What about insurance? Consider this: a single hail storm in the middle of Phoenix once caused $20M USD in damages! In the US, there is a 1/1000thchance that an insured driver will file a claim for hail damage each year; and the average cost of a hail claim is $3,200 USD per car.Now consider the relationship between you and your auto insurance company? Most of today’s auto insurance business models don’t feel like a relationship at all because you pay a policy charge to get coverage in force, and live life fearful at using the policy because if you do, it’ll drive the costs of that policy up. Most digital insurance apps available for your mobile device are all about how to file a claim, not prevent them!

Imagine an insurance company that as part of their digital transformation became partners in prevention of claims versus just administrators of them.It’s been shown that 52 percent of people that receive a car-related weather alert with a damage warning take action–this is a win-win situation for insurer and insuree. What should not be lost in this partnership is such a prevention app would serve as touch points to the client and when that happens more than 5 times a year, insurance studies suggest it assists in client retention.

One company that caught my eye on such a journey is Security First Insurance (SFI) and their digital transformation partner Point Source. SFI’s mobile insurance app allows even people that aren’t their customers to receive mobile weather alerts for their own ‘of-interest’ assets (SFI is a home insurance provider). What a great idea! What a transformation! I could attach my grandmother’s house in Florida to this app and not only understand impending events, but be in contact with her for personal safety. That’s a partner and is it any wonder why SFI grew their customer base with this digital transformation lead with a culture change and weather?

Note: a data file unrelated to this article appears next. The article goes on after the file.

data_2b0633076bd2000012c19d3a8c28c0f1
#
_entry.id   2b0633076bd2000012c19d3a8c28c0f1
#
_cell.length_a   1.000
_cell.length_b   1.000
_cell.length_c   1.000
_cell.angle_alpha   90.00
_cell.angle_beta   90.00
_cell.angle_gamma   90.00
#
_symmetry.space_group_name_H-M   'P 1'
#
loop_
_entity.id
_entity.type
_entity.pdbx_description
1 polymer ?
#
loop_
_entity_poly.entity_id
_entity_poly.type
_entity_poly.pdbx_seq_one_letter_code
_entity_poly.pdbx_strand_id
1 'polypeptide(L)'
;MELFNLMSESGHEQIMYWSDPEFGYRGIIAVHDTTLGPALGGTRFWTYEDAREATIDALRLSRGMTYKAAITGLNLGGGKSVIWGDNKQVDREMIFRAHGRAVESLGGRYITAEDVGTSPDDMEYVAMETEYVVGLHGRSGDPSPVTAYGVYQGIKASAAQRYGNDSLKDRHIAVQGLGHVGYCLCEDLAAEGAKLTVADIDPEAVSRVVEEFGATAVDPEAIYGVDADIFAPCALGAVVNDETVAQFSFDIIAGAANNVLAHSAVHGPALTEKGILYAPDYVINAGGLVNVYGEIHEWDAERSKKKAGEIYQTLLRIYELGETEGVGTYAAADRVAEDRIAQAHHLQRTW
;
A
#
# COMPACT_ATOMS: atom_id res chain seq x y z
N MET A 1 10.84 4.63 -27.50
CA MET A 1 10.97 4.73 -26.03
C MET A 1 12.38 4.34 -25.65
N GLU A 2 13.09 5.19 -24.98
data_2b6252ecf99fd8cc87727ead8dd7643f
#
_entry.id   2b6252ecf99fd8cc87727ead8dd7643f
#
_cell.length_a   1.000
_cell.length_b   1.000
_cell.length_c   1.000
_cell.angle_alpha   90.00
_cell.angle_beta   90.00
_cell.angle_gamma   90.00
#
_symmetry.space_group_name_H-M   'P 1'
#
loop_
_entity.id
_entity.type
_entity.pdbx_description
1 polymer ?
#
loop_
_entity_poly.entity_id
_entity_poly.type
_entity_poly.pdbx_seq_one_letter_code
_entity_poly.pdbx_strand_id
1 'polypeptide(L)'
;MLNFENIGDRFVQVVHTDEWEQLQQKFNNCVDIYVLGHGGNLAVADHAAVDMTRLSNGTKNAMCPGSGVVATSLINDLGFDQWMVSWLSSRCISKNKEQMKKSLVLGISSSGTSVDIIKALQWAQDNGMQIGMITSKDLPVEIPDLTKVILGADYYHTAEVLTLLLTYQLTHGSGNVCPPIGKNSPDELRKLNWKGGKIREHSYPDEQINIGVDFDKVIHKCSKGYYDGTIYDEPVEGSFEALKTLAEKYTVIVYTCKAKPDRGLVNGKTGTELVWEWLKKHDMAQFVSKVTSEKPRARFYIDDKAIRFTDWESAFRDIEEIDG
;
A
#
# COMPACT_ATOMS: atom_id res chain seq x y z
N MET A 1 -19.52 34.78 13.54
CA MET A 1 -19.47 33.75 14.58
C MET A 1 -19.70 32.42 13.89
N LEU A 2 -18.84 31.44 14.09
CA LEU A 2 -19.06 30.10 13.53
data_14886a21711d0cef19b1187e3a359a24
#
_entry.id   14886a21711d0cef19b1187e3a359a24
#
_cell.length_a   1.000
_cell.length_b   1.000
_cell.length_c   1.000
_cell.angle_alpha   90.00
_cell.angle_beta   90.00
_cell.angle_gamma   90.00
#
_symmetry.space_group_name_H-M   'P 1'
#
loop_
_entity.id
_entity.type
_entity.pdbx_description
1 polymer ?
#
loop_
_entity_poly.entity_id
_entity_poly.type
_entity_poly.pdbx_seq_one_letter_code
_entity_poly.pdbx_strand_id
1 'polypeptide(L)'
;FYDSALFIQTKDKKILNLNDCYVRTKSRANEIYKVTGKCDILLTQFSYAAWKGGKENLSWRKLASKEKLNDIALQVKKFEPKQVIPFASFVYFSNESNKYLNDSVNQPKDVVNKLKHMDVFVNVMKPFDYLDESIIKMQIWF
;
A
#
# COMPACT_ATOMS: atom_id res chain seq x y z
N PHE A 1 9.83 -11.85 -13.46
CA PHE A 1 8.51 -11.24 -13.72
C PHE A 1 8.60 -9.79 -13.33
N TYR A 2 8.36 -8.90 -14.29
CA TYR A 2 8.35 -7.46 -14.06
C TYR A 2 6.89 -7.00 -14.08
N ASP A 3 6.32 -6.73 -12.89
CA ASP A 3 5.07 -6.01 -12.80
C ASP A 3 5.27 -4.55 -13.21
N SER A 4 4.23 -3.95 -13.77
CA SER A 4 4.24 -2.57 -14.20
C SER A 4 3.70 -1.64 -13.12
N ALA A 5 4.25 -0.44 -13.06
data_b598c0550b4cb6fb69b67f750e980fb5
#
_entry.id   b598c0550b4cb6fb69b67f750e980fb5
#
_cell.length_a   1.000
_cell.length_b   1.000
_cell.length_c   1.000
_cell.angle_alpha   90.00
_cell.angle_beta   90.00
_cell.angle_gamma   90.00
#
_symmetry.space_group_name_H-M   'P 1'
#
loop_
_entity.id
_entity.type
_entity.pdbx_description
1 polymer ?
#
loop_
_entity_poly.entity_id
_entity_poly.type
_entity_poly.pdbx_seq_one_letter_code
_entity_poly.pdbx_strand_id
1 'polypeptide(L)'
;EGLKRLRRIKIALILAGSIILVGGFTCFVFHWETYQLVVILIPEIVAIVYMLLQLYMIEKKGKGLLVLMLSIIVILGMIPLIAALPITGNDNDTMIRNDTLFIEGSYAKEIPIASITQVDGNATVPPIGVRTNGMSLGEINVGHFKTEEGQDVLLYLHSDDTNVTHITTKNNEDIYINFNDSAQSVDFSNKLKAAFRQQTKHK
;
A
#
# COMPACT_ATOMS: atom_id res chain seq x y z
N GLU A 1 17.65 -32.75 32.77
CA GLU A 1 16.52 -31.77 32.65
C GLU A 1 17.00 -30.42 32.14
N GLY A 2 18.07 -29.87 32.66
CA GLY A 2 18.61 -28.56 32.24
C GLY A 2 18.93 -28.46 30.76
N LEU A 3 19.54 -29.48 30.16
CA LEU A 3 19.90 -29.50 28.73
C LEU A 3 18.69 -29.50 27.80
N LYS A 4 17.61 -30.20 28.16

Early warning systems and getting people out of perilous situations is another use case for BigData and weather. There are Asian populations that rely on weather and Twitter to warn entire populations about tsunamis and typhoons. They skip infrastructure because … well … they don’t have it. They are using weather data to save lives and that’s a pretty cool business outcome found at the intersection of weather and data.

It’s About Outcomes

So what outcomes is your business hoping to achieve? Are you in the business of making people safer—perhaps transporting them from point A to B in the safest and fastest way possible? Is your job to make your business smarter—from EBIDTA to logistics?

Weather has such a huge impact on all of us. Basically everybody on the globe lives their lives based on weather forecasts, so you can use that to see how it shapes consumer demand, what people need, what motivates them, and so on. Companies need to wrangle weather with other data on a daily basis to figure how to get better clarity on the data they have and translate their existing data into meaningful action. How ironic, the business of weather data is anything but a pure forecasting business.